The U.S. Supreme Court’s decision in Birchfield v. North Dakota[i] deemed that breath tests were valid as a search incident to arrest, but did not extend this exception to blood tests.  The Court emphasized a preference for blood draw warrants and, absent situations that involve unquestionable consent or the exigent circumstances, we must look at utilizing them more frequently.  While the constitutionality of implied consent statutes was not questioned in Birchfield, going forward I have been of the belief that we can no longer strictly rely on implied consent.


For thirty years we have relied heavily on Alabama’s implied consent statute to cover the collection of blood, breath, or urine.  As more drugs appear on Alabama roadways, and in light of Birchfield, we must understand the scope and limitations of implied consent.  Implied consent only applies to alcohol cases[ii] unless there is a crash and someone other than the driver suffers a serious physical injury or there is a fatality[iii].  And only then may we use implied consent to look for amphetamines, opiates, and cannabis.  Today, law enforcement officers are encountering more individuals that are refusing the breath test as well as scenarios where the observed impairment indicators do not match the results of the breath testing instrument.  In each of these cases, I encourage law enforcement to obtain consent or a search warrant for blood.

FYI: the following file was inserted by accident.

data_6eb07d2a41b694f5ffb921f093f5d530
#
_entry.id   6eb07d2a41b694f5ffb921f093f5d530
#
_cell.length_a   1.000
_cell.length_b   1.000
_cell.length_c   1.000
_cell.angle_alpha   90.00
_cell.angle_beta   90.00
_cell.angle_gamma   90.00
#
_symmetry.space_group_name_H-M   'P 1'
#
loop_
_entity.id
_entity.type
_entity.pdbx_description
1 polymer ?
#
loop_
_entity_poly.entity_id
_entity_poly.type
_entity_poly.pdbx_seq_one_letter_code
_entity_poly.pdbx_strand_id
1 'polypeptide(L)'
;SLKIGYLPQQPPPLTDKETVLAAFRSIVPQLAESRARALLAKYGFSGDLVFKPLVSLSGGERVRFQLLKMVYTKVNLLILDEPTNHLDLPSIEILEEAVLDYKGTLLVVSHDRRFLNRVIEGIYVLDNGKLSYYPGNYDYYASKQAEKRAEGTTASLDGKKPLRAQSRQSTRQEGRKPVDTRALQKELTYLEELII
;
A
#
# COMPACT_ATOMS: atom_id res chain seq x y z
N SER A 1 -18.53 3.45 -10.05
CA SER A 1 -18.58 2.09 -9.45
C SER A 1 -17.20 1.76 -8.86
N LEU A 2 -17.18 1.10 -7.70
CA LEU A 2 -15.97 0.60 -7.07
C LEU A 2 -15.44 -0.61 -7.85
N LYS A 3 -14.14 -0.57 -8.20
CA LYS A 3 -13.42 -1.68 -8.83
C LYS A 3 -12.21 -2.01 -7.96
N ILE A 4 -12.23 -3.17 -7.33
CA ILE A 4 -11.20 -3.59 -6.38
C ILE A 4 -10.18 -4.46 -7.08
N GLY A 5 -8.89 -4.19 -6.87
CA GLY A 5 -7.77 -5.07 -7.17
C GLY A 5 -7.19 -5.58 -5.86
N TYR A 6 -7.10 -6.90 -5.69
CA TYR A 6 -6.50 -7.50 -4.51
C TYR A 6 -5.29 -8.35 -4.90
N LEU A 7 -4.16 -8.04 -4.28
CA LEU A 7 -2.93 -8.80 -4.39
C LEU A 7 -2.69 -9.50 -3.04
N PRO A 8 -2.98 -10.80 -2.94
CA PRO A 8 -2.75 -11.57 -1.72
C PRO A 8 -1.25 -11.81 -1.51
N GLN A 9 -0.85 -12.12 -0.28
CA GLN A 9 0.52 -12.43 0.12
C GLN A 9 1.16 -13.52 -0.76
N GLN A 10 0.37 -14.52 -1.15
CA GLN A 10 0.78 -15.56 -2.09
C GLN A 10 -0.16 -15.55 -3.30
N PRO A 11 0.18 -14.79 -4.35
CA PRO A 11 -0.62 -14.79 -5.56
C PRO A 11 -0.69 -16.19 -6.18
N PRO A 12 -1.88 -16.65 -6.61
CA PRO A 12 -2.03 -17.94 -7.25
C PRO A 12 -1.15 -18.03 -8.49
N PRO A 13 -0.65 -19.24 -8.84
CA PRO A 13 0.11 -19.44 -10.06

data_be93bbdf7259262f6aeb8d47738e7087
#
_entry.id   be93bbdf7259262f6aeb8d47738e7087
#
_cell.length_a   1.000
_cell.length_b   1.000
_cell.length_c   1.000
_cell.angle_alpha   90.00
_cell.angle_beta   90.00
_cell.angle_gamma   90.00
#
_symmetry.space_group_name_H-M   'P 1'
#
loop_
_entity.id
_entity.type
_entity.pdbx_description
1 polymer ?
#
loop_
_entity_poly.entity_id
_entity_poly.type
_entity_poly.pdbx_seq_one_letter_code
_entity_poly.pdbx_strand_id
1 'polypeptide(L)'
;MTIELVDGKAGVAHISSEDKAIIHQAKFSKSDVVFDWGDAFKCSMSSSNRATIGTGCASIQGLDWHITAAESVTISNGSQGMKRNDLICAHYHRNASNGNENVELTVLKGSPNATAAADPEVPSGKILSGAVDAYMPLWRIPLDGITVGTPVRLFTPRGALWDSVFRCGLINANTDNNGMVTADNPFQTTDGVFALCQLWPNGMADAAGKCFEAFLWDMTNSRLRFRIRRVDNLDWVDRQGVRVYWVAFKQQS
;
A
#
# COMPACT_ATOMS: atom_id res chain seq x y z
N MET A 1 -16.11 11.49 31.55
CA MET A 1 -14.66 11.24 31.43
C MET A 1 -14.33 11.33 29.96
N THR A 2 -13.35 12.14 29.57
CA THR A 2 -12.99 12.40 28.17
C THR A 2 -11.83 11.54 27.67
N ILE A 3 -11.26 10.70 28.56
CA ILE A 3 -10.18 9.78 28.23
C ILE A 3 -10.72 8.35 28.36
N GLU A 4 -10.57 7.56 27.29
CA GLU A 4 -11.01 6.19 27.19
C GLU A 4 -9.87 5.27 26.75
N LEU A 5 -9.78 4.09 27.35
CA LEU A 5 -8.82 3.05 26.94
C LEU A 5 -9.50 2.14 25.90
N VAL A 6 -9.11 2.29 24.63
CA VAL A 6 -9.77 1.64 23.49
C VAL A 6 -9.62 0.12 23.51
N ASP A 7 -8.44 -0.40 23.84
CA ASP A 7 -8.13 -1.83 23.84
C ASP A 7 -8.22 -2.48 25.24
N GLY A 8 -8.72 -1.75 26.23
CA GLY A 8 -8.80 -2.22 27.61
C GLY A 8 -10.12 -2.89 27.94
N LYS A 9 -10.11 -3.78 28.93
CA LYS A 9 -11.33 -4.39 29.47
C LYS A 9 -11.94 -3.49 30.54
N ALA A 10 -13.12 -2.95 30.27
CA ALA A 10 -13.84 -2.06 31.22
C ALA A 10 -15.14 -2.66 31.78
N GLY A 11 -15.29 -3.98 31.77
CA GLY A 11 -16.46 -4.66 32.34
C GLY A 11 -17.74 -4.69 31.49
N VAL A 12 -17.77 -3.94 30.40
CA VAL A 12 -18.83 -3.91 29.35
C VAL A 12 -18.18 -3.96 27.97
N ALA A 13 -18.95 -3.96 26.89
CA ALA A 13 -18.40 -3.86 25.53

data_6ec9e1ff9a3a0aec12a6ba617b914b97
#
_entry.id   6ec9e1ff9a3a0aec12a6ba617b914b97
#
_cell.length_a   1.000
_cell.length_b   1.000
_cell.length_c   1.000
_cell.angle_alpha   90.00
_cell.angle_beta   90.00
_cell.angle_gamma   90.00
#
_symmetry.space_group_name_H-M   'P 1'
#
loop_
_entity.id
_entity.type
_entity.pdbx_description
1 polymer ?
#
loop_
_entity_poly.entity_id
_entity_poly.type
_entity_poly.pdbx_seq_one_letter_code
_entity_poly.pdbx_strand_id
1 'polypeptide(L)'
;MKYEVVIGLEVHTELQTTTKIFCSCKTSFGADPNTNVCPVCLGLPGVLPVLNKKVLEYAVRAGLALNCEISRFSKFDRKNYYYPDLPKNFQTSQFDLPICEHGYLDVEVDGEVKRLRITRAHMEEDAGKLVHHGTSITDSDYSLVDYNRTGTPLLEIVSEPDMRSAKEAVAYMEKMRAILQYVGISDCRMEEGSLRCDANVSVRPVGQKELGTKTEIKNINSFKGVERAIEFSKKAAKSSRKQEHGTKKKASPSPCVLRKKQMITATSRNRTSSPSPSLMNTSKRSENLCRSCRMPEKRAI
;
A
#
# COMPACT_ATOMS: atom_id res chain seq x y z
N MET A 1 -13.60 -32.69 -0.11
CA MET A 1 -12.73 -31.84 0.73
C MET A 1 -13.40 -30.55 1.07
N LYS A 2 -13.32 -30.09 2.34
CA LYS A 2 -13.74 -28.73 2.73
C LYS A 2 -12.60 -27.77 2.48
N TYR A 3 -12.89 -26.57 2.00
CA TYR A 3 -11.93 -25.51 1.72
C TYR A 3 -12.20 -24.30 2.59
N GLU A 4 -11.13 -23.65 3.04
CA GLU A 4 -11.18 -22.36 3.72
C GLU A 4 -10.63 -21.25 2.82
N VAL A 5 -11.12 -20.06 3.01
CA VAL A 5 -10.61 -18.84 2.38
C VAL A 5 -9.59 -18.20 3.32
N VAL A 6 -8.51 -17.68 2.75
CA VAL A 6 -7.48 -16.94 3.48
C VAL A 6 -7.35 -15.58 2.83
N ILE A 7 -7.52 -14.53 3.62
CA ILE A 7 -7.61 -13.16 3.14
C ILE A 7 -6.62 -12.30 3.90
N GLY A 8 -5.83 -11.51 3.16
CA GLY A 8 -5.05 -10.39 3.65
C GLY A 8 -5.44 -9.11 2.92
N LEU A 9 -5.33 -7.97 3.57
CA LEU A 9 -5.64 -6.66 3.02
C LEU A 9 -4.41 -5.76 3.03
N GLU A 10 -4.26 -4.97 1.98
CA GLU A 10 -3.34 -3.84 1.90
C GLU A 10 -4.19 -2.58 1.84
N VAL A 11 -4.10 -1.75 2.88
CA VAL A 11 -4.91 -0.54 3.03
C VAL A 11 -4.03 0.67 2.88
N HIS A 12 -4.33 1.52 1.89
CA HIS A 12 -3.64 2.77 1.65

Consent is the fastest way to obtain a blood sample.  The burden is on the State to show that consent was freely and voluntarily given.[iv]  Voluntariness is to be determined from the totality of the circumstances that the officer includes in his or her report.  When we start talking about the effect of impairment on a defendant’s ability to consent, we need to make sure that the consent is the product of a “rational intellect and a free will.”[v]  There will be those instances where the person is so impaired they cannot issue a valid consent.  The officer is not without recourse in these scenarios; a search warrant is always an option.  By obtaining a search warrant, an officer narrows what can be challenged in a court of law and can reduce his or her time in court.


The situations where the impairment does not match the observations or where there is a refusal, obtaining a blood sample is furthering the investigation.  This blood sample is providing the trial court with more evidence for evaluation in the pursuit of justice.  A prosecutor using this blood sample cannot admit it under the statutory predicate[vi].  He or she will have to admit those results utilizing the traditional evidentiary predicate.[vii]  Requesting and/or obtaining a blood sample in these situations does not impact implied consent.


You may also have questions in regard to your civil liability in these matters.  Unfortunately, I do not work in that world and would urge you to pose those questions to your agency’s legal department.  If there are any further questions or concerns on this or any traffic safety related issue, I am here to assist you.

1 Birchfield v. North Dakota, 136 S. Ct. 2160 (2016)

[ii] ALA. CODE §32-5-192 (2010)

[iii] ALA. CODE §32-5-200 (2010)

4 Bumper v. North Carolina, 391 U.S. 543 (1968)

5 Townsend v. Sain, 372 U. S. 293, 307 (1963)

[vi] ALA. CODE §32-5A-194 (2010)

[vii] Ex parte Mayo, 652 So.2d 201 (Ala. 1994)